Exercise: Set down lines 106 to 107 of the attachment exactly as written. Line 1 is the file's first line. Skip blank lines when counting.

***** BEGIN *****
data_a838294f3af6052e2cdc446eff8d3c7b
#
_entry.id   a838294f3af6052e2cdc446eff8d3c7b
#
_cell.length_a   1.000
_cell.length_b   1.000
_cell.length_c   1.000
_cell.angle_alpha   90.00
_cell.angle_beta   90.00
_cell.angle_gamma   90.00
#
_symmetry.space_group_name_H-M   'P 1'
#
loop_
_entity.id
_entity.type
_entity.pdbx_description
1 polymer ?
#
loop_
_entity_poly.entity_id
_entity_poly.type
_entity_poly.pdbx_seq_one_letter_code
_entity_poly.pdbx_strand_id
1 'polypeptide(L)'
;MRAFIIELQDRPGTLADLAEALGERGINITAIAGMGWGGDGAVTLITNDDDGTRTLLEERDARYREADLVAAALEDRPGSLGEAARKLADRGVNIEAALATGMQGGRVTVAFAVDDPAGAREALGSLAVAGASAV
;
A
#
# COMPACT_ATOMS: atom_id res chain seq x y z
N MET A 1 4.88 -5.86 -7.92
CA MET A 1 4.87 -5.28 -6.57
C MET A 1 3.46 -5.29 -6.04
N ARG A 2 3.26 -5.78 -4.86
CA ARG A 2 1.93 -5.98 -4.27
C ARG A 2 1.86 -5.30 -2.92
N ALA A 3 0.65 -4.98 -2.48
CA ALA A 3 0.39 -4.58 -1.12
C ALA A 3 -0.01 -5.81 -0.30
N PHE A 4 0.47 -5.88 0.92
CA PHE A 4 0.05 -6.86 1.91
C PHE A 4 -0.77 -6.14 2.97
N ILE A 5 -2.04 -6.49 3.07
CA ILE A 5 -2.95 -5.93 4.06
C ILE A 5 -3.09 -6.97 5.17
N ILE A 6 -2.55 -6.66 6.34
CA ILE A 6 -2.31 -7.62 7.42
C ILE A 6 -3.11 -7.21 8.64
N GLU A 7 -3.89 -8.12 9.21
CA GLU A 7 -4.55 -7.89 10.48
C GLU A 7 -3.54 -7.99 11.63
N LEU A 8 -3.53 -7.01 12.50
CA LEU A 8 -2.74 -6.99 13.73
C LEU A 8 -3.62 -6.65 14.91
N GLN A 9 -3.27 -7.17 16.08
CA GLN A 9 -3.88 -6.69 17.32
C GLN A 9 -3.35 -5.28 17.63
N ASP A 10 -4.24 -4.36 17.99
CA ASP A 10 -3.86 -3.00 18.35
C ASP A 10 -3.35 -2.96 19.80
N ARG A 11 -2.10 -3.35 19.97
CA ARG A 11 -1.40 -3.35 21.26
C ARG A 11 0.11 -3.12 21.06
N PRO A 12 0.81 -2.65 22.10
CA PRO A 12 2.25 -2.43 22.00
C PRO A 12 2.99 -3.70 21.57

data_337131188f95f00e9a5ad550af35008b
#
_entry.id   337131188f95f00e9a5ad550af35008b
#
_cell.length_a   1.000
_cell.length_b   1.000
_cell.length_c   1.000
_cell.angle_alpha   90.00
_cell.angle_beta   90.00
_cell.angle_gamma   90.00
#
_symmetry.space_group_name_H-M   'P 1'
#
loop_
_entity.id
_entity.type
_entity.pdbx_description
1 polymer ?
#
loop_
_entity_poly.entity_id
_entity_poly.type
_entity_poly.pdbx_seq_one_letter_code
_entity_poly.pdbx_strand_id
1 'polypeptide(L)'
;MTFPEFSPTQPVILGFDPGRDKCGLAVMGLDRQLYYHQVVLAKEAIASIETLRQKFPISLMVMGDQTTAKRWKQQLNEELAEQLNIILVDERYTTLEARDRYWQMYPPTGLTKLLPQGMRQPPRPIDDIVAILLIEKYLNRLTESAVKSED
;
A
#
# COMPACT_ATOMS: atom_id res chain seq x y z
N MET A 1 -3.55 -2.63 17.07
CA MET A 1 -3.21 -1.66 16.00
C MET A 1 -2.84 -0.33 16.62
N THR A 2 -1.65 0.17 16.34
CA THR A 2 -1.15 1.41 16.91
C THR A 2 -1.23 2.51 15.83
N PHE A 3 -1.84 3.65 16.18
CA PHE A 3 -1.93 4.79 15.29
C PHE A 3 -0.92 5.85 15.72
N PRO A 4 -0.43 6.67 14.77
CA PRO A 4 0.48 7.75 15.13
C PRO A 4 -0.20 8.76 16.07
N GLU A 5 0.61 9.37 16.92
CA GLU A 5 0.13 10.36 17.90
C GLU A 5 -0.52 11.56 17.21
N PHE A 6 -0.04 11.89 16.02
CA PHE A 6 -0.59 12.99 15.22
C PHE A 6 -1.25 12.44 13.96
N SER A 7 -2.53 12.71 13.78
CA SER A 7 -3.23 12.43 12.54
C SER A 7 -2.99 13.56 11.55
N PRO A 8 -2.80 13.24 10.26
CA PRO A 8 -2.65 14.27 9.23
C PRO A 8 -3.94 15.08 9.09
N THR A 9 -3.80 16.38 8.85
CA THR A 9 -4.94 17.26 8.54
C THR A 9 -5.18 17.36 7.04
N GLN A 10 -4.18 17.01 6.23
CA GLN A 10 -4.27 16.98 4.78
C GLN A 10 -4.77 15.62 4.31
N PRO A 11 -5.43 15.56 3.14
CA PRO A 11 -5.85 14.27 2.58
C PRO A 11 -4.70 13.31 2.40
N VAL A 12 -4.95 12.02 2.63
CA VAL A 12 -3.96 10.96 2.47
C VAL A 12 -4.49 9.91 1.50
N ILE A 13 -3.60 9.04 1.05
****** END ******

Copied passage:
N PRO A 4 -0.43 6.67 14.77
CA PRO A 4 0.48 7.75 15.13